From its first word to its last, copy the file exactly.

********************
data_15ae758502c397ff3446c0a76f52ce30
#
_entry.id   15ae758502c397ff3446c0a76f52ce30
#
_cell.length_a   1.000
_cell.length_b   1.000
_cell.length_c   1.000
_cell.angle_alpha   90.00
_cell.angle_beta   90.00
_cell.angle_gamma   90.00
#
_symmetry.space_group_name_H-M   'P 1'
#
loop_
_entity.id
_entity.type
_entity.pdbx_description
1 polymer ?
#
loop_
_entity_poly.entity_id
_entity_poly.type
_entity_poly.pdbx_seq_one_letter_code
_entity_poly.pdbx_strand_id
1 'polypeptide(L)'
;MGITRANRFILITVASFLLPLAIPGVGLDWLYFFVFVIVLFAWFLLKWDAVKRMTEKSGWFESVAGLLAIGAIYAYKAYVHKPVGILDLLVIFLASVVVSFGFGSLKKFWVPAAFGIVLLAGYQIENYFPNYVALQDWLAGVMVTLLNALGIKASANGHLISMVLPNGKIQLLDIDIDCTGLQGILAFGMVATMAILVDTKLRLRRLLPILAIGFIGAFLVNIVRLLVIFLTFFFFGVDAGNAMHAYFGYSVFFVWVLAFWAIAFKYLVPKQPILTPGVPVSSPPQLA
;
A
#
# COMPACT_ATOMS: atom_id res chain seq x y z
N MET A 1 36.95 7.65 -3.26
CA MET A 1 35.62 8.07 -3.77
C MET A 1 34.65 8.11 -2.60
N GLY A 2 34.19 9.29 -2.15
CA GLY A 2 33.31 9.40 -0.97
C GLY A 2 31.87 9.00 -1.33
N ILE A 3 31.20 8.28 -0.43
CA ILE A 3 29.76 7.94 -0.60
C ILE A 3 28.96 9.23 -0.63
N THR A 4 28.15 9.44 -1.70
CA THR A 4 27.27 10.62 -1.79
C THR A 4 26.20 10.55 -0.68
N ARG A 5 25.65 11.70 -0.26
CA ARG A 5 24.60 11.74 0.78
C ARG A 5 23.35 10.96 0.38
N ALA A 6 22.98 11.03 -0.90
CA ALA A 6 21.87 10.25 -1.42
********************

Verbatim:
data_15ae758502c397ff3446c0a76f52ce30
#
_entry.id   15ae758502c397ff3446c0a76f52ce30
#
_cell.length_a   1.000
_cell.length_b   1.000
_cell.length_c   1.000
_cell.angle_alpha   90.00
_cell.angle_beta   90.00
_cell.angle_gamma   90.00
#
_symmetry.space_group_name_H-M   'P 1'
#
loop_
_entity.id
_entity.type
_entity.pdbx_description
1 polymer ?
#
loop_
_entity_poly.entity_id
_entity_poly.type
_entity_poly.pdbx_seq_one_letter_code
_entity_poly.pdbx_strand_id
1 'polypeptide(L)'
;MGITRANRFILITVASFLLPLAIPGVGLDWLYFFVFVIVLFAWFLLKWDAVKRMTEKSGWFESVAGLLAIGAIYAYKAYVHKPVGILDLLVIFLASVVVSFGFGSLKKFWVPAAFGIVLLAGYQIENYFPNYVALQDWLAGVMVTLLNALGIKASANGHLISMVLPNGKIQLLDIDIDCTGLQGILAFGMVATMAILVDTKLRLRRLLPILAIGFIGAFLVNIVRLLVIFLTFFFFGVDAGNAMHAYFGYSVFFVWVLAFWAIAFKYLVPKQPILTPGVPVSSPPQLA
;
A
#
# COMPACT_ATOMS: atom_id res chain seq x y z
N MET A 1 36.95 7.65 -3.26
CA MET A 1 35.62 8.07 -3.77
C MET A 1 34.65 8.11 -2.60
N GLY A 2 34.19 9.29 -2.15
CA GLY A 2 33.31 9.40 -0.97
C GLY A 2 31.87 9.00 -1.33
N ILE A 3 31.20 8.28 -0.43
CA ILE A 3 29.76 7.94 -0.60
C ILE A 3 28.96 9.23 -0.63
N THR A 4 28.15 9.44 -1.70
CA THR A 4 27.27 10.62 -1.79
C THR A 4 26.20 10.55 -0.68
N ARG A 5 25.65 11.70 -0.26
CA ARG A 5 24.60 11.74 0.78
C ARG A 5 23.35 10.96 0.38
N ALA A 6 22.98 11.03 -0.90
CA ALA A 6 21.87 10.25 -1.42